Do you think vintage clothing is a bit of a minging concept, what with the clothing all being second hand?
Sean- I mean I guess if you buy it from a vintage retailer who cleans their clothing and doesn’t buy things which are manky, then it’s all good but buying like second hand tights or something doesn’t really sit too well with me…
Matt- I think that often “vintage” and “old” can be mistaken for the same thing, be it by people without a grasp for fashion culture or even people who pertain to breathe aesthetic perfection. When I walk down the street and see a lanky student in skinny jeans wearing an ironic t-shirt with pit stains that says “Blue Peter Water Appeal 94” I don’t think “Wow, what a fine vintage”. I think “Wow, your parents pay for every single facet of your ridiculous existence as you sneer at the idea of Topman and opt instead for the pit stained, stretched out ugly world of post-90s nostalgia” I think that one of the great things about true vintage clothes (i.e. 70s chic) is that they can so easily be applied to today’s current fashions that you can simply create styles of your own with their history and massive influence. By taking the iconic images of the past and pairing them with our modern frivolities and niches, I think it makes for a far more tasteful approach to being noticed or simply looking presentable. I would prefer a girl with a touch of elegance and presentation, with an honest affection for the clothing itself rather than how it makes her boobs look, to looking at a neon-clad fake tan diva marching down the street to the beat of her bouncing cleavage.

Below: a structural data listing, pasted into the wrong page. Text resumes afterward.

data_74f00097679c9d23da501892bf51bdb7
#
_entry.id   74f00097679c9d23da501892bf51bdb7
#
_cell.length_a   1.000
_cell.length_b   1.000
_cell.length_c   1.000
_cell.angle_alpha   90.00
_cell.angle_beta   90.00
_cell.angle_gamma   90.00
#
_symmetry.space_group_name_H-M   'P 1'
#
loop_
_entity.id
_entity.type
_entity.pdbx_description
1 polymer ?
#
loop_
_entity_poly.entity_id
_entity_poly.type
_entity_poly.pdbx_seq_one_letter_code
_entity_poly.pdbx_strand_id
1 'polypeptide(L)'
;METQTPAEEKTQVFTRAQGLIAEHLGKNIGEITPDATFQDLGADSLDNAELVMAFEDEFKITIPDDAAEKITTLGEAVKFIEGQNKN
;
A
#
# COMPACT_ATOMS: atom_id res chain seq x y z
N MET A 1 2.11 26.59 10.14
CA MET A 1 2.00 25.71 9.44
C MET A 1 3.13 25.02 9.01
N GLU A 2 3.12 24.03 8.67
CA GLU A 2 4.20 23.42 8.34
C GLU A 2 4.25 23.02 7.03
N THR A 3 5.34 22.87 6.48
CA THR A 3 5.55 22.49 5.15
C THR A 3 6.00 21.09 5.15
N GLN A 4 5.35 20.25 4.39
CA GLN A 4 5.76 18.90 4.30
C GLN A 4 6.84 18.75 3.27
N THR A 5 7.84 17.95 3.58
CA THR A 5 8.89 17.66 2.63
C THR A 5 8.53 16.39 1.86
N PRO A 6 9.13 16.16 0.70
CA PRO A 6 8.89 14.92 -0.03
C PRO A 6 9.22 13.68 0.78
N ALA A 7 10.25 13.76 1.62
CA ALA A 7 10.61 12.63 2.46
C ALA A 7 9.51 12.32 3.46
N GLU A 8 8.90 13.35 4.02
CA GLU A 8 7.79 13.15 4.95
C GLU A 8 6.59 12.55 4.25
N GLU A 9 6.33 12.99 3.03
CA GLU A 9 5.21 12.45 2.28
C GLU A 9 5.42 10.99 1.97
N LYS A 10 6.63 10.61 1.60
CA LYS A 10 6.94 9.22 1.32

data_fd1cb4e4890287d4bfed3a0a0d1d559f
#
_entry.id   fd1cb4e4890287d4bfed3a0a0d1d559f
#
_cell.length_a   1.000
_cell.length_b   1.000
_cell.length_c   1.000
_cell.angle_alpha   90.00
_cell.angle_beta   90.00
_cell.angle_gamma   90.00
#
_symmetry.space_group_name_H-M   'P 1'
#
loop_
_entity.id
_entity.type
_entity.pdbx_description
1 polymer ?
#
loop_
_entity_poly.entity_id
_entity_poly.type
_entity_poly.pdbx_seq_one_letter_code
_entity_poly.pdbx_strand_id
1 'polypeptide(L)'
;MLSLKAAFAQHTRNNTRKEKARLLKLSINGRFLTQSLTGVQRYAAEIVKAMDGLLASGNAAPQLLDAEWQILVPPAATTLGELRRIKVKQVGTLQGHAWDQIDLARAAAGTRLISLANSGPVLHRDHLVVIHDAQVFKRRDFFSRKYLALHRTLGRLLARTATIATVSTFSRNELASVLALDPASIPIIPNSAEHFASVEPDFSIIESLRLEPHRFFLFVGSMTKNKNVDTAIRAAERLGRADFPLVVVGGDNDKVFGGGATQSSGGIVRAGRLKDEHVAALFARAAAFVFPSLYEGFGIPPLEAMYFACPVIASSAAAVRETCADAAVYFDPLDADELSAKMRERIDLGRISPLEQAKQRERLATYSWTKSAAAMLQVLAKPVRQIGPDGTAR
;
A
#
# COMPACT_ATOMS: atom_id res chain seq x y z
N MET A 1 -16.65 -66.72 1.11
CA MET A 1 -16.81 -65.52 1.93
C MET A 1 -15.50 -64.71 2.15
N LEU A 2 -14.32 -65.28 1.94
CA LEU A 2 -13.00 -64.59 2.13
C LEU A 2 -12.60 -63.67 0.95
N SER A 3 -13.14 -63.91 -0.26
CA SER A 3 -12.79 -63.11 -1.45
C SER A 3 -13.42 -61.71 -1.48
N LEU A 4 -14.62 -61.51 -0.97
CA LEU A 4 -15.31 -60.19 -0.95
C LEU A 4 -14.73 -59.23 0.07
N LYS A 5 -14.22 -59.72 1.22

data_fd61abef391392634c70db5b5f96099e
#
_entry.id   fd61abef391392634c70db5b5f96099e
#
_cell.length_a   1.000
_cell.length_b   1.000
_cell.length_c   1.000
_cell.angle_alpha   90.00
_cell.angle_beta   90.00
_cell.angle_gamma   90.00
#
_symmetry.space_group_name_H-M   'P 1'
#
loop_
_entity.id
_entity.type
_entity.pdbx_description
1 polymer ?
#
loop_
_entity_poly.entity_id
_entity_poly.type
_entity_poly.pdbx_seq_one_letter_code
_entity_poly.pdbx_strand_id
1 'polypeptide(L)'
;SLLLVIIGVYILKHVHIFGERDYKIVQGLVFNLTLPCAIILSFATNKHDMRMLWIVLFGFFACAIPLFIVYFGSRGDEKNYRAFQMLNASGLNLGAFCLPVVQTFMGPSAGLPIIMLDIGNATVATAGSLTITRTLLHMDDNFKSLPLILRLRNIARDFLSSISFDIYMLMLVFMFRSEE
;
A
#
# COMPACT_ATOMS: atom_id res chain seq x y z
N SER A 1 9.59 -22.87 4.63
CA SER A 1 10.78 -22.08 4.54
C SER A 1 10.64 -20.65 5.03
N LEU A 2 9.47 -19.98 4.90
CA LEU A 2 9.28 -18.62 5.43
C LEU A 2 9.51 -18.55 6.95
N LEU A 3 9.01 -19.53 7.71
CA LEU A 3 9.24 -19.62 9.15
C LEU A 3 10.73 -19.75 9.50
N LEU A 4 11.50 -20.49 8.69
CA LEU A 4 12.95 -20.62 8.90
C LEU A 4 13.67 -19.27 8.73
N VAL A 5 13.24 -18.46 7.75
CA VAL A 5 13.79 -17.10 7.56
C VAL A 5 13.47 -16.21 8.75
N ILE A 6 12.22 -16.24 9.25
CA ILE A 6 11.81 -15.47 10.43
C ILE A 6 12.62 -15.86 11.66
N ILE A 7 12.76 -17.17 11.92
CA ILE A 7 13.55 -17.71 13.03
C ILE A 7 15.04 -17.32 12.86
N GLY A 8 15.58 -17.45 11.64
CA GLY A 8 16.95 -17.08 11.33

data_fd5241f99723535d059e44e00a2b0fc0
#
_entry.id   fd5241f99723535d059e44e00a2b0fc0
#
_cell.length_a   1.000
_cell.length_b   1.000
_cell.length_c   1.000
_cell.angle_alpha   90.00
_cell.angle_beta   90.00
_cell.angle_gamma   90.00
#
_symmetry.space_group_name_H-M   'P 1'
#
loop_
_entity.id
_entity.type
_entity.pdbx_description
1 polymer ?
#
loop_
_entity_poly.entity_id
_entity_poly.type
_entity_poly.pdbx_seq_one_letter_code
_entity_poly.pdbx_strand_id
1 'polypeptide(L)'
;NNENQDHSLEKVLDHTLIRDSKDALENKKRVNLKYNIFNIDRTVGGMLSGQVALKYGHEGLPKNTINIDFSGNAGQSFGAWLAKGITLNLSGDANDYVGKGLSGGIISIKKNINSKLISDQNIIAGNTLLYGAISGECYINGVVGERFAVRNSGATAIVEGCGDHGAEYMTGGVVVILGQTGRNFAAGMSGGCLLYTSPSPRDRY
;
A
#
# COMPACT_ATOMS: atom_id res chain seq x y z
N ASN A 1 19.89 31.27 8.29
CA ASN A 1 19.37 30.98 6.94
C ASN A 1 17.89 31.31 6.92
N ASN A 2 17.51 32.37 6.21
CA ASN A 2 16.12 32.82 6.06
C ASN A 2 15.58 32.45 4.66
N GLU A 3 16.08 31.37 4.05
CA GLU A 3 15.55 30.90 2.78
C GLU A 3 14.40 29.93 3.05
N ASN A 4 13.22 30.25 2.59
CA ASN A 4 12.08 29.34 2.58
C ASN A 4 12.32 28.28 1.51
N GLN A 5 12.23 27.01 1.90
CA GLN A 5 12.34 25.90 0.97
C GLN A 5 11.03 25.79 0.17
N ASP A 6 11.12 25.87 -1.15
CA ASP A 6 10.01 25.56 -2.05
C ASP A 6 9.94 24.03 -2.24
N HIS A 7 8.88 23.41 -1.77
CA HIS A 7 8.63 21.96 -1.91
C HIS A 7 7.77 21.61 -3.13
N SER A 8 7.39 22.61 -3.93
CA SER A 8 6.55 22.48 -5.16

Connor- Not at all, obviously not every piece of vintage clothing is going to be pure gold and some of the styles for men can be lacking but the whole reason I feel vintage clothing is making such a strong comeback is because people love the concept, it’s a strong look and personally I look forward to more girls looking like they’ve stepped straight out of the 1950s or 60s.
Nick- In the wrong hands, sure, it’s all subjective, right? But in the right hands, it’d be pretty awesome. As for second hand underwear, I don’t know, it depends I guess but I wouldn’t wear someone else’s underwear….
Wow guys, I think we’ve actually learnt a lot from you. I was so surprised doing these interviews to find that boys actually have decent and wordy opinions on our fashion choices. I think the main things we’ve realised here is that they DO appreciate the effort involved in shopping vintage, and know that although it is so easy for us to pop to the high street and grab an entire outfit, it’s often more appreciated (by them AND our bank balances) when we make the effort to create an individual look through vintage. A final word from Sean to round this off beautifully;
“I think there’s a fine line between buying something vintage because it’s nice and rare than just buying something so that you can say you bought it in a vintage store, when in fact its fucking hideous and they stopped making them for a reason”